Ayn Rand’s Atlas Shrugged, the most controversial, contested philosophical novel!

Dear friends, just to let you know, our latest illustrated novel has been published by the Folio Society! Three volumes of Ayn Rand’s Atlas Shrugged, the most controversial, contested, philosophical and dystopic novel! We created the cover design, bound and blocked in metallic textured paper, and 5 colour illustrations per volume. Book review on www.thenewcurrent.co.uk For more details about our work process, you could read below our Q&A on Digital Arts Magazine, article titled: illustrators The Balbusso Twins on creating art for the 20th century's most controversial novel. The famed illustrating duo talk mixing Futuris with bygone Hollywood cinema for a new Folio Society edition of Ayn Rand's Atlas Shrugged. Many Thanks for your attention, your comments are very appreciated! All the Best. Balbusso twins. The 3-volume set are available on www.foliosociety.com Here our Q&A:



1. What style were you aiming for with these pieces, and what sort of iconic imagery did you use as a starting point? Was it a sort of cinematic, Fritz Lang approach?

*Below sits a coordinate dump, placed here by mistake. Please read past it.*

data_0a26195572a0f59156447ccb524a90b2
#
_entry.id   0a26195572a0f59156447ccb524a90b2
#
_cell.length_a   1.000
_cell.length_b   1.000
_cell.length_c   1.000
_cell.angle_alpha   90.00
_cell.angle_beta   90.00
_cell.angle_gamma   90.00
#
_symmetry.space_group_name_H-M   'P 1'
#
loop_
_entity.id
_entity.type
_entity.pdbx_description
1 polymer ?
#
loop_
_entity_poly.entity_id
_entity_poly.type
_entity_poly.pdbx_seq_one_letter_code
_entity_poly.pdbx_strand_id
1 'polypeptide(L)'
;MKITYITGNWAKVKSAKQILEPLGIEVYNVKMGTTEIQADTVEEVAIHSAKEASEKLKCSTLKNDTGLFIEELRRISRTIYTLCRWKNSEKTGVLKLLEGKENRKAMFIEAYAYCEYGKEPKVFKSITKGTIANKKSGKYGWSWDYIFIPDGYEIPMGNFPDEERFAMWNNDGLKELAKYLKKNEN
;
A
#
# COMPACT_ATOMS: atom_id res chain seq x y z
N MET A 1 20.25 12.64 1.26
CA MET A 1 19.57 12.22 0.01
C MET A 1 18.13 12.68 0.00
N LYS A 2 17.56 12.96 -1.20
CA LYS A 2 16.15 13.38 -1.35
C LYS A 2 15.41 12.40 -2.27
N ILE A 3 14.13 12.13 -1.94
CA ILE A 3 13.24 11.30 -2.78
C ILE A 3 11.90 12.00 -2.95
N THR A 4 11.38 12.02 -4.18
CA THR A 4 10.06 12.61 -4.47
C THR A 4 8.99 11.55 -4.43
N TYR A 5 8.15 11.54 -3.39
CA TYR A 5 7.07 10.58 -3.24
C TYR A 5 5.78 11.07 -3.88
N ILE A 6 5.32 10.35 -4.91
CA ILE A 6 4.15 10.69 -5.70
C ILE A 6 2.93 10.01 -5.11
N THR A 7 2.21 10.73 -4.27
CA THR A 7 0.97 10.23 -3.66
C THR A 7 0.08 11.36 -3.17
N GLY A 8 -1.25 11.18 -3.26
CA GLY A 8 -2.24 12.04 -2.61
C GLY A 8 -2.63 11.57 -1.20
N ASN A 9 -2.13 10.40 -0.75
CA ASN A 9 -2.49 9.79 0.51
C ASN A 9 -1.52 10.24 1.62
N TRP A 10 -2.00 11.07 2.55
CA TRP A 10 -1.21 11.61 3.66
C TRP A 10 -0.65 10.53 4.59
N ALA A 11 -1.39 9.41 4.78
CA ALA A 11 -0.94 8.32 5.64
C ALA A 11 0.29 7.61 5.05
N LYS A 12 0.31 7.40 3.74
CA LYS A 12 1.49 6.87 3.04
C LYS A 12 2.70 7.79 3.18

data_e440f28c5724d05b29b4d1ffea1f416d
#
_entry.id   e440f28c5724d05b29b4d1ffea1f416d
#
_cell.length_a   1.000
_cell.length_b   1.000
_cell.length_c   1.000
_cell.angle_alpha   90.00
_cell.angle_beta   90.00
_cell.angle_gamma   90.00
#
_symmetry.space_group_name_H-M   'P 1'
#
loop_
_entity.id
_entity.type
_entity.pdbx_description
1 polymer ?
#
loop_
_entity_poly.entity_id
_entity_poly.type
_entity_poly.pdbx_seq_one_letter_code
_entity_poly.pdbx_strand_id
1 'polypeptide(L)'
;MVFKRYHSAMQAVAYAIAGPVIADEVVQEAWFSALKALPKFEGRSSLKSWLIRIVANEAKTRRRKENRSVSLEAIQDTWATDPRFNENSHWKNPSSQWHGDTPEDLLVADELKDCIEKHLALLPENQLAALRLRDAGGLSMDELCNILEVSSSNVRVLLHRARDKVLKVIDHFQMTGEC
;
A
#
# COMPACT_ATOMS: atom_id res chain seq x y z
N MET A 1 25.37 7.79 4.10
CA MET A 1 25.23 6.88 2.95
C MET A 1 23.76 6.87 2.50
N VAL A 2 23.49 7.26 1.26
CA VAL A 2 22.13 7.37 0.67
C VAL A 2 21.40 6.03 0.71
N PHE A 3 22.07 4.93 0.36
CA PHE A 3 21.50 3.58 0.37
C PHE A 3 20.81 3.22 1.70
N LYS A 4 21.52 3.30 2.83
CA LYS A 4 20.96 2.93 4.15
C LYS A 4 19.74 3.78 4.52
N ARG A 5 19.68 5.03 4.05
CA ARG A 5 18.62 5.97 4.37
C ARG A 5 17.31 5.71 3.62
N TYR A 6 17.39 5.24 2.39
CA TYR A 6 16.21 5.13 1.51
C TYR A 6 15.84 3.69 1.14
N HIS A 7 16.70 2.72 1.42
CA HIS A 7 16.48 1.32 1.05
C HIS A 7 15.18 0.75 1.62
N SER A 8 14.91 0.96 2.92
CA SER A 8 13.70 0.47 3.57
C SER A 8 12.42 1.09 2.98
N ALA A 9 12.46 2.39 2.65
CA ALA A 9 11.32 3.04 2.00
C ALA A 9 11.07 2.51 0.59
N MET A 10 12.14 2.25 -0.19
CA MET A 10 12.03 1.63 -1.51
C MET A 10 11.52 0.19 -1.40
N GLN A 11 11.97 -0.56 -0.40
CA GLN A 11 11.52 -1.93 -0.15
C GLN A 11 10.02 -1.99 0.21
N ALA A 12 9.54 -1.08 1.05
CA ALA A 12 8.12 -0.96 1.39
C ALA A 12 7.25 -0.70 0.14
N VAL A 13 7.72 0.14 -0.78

We chose an aesthetic close to the Hollywood movie of the 30s and 40s. Fritz Lang is undoubtedly one of our favourite directors, but we were also inspired by The Fountainhead (1949), a film directed by King Vidor which is an adaptation of another novel written by Ayn Rand that was loosely inspired by the life of Frank Lloyd Wright. The photography is characterized by strong and clear lights and shadows, from scenes with interiors with large windows and minimalist design furniture, a mix of rationalist and futuristic settings. The beautiful face and elegance of the lead actress, Patricia Neal, was a perfect inspiration for our Dagny Taggart.

Our artistic references, they are our favourite sources, the Bauhuas, Russian constructivism, Italian Futurism. The tower on the cover of the second book is inspired by the Tatlin towers designed by Russian constructivist architect Vladimir Tatlin but never built. The image on the third volume of Dagny’s plane crash is in the style of the aero-painting by the second generation of Italian Futurists. The racing car, the factories, the city with lights and buildings, mechanical gears, are all typically futurist themes.